HomeInfrastructureLifeboat ramp repaired alongside work on Cumbrian Coast line

Lifeboat ramp repaired alongside work on Cumbrian Coast line


Rail workers protecting the Cumbrian Coast line from the effects of extreme weather and erosion have rebuilt a section of public slipway used to launch RNLI lifeboats.

Every winter, the railway along the Cumbrian coast is battered by storms that often either damage the railway or even force it to close. This year, major work was needed between Workington and Whitehaven to repair damage caused by three major storms.

As part of an £8 million project to protect the line, Network Rail is working at St Bees. Engineers planned on using a public slipway to access the headland that needed protection. Also used by the nearby St Bees Royal National Lifeboat Institution (RNLI) station, it was in a sorry state after being battered by the elements, so the railway team lent its help to Copeland Borough Council to fix it.

Pouring concrete to rebuild the slipway.
Craig Jackson, Network Rail.

Concrete washed away over the years by pounding waves and rocks was re-laid, restoring the slipway and ensuring its availability for the community and the lifeboat station – and for Network Rail engineers too!

Craig Jackson, works delivery manager for Network Rail, said: “It was the least we could do to fix the slipway at St Bees and also allow the RNLI to continue its fantastic work.

“It’s great that our essential work to secure the long-term future of this vital railway route for passengers and freight on land, has now also benefitted those who find themselves in trouble at sea.”

St Bees’ Atlantic 85-class lifeboat is transported down the slipway and across the beach to launch.

Gerard Burns, RNLI regional estates manager, said: “I’d like to say a massive thank you to Network Rail for their assistance in repairing the concrete slipway at St Bees. Thanks to the team’s hard work, the lifeboat station has been able to remain in service.”

Cllr Jeffrey Hailes (right) on the rebuilt slipway with three volunteers from the RNLI lifeboat crew.

Jeffrey Hailes, Copeland councillor for St Bees, said: “I’d like to thank Network Rail and everyone involved in this important project. There is now a safe access for our dedicated RNLI team when they are being called out to sea, and a safe route for the public to access the beach. This work is much valued by the whole community.”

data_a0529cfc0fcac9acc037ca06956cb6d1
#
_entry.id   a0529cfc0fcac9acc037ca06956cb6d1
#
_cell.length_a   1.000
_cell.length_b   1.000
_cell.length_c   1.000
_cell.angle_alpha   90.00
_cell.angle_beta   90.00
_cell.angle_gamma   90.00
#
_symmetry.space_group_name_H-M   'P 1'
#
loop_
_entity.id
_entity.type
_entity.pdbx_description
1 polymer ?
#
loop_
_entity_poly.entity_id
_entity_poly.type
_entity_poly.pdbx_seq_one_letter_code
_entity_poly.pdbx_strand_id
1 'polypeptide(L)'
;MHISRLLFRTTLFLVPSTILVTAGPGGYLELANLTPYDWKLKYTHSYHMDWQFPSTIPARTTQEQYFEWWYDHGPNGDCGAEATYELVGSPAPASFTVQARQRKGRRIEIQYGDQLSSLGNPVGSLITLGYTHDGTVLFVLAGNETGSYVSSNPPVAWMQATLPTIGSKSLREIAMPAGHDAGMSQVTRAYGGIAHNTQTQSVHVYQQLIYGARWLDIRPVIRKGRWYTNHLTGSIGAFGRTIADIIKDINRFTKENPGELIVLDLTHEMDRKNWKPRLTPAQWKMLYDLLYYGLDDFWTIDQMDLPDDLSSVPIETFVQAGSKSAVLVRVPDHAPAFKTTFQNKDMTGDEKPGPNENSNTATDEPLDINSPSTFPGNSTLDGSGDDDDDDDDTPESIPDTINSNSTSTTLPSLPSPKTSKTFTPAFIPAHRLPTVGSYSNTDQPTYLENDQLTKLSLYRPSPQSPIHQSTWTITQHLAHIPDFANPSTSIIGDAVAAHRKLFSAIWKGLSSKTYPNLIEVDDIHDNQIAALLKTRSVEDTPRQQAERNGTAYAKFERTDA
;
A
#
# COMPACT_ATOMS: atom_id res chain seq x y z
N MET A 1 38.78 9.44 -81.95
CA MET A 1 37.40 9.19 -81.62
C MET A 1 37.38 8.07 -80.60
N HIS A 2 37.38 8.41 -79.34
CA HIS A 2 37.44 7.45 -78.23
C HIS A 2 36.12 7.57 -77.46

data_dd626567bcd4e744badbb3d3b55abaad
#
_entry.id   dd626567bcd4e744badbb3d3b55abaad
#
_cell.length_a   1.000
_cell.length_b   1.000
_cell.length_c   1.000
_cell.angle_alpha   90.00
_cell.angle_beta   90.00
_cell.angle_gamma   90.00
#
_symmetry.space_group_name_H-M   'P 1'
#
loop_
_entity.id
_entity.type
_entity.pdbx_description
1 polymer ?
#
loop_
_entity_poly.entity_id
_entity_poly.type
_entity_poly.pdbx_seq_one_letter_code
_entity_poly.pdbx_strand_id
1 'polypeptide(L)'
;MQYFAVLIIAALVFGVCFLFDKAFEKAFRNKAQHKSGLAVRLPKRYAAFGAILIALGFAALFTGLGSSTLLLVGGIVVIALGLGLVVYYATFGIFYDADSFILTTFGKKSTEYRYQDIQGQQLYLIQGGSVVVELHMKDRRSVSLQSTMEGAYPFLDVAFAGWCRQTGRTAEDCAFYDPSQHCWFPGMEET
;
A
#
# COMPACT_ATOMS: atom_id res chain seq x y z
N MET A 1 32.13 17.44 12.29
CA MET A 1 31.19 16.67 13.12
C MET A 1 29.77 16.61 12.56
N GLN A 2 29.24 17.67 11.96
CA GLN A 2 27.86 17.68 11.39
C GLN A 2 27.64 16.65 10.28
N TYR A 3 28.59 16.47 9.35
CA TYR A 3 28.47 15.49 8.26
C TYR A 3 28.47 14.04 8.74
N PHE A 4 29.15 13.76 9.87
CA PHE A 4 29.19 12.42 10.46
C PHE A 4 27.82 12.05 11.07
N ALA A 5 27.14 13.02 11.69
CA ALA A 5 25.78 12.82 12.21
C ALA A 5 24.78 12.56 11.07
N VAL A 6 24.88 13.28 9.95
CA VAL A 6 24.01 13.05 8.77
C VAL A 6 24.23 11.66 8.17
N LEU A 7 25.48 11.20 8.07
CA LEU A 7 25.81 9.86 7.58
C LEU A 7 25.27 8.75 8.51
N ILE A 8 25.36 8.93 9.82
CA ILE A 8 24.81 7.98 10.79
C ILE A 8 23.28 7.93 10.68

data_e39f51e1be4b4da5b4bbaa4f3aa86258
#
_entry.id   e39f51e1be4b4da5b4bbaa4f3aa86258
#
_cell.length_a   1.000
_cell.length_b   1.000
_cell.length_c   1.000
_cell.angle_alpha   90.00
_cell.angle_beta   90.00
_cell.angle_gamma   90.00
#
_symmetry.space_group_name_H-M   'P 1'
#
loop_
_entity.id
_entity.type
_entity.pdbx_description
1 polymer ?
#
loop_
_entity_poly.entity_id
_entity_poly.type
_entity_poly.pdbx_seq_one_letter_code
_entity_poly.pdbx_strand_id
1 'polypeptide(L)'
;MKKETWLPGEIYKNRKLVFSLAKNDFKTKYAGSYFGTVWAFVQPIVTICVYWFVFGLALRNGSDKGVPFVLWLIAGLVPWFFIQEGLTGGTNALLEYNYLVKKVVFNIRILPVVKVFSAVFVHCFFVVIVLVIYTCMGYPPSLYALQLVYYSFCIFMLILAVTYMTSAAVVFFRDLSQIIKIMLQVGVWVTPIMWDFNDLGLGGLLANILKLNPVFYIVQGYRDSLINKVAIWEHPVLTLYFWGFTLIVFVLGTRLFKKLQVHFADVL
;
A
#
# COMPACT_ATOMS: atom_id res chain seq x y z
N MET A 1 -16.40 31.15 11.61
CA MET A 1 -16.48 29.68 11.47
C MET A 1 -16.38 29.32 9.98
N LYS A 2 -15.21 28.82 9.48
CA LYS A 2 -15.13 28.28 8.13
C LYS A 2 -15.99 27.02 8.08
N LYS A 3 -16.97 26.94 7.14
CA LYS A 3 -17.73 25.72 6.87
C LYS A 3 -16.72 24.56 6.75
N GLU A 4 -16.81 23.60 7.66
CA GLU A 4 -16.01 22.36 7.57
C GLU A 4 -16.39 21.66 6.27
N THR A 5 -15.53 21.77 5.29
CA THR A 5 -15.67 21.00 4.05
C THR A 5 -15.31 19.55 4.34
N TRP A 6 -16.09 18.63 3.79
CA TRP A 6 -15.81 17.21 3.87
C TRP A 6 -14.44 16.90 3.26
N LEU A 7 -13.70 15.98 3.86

Regrading the slope at St Bees and installing rock armour at the foot of the headland.

Work to stabilise the railway at St Bees is now complete. It involved installing 230 metres of ‘rock armour’ to secure the base of a headland from coast erosion, which would have put the railway above at risk.


Please enter your comment!
Please enter your name here

- Advertisement -

Latest news

Keeping GBR hopes on track with data innovations and expertise

Paul Coleman, account and customer experience executive at ITAL, considers modernisation of the railway in a new state-owned era. What are the opportunities and...

Union Connectivity Review report released

The Department for Transport has published the final report of its Union Connectivity Review, led by Network Rail chairman Sir Peter Hendy. It makes...

Crossrail commences Trial Operations on the Elizabeth line.

Crossrail – the project that will deliver the Elizabeth line under London – started Trial Operations on Saturday 20 November 2021 in preparation for...
- Advertisement -

More news

Integrated Rail Plan – reactions are almost all negative

One day after Transport Secretary Grant Shapps addressed the House of Commons to explain his Integrated Rail Plan (IRP), quite a number of reactions...

Body-worn camera evidence helps secure conviction for assault

Footage from body-worn cameras has been used successfully to help secure a conviction in a case of physical assault against Transport for London (TfL)...

Eversholt and Gemini to convert Class 321 units for express freight

Eversholt Rail and Gemini Rail Services have announced a programme to convert four Class 321 units for Swift Express Freight. Work to convert the units...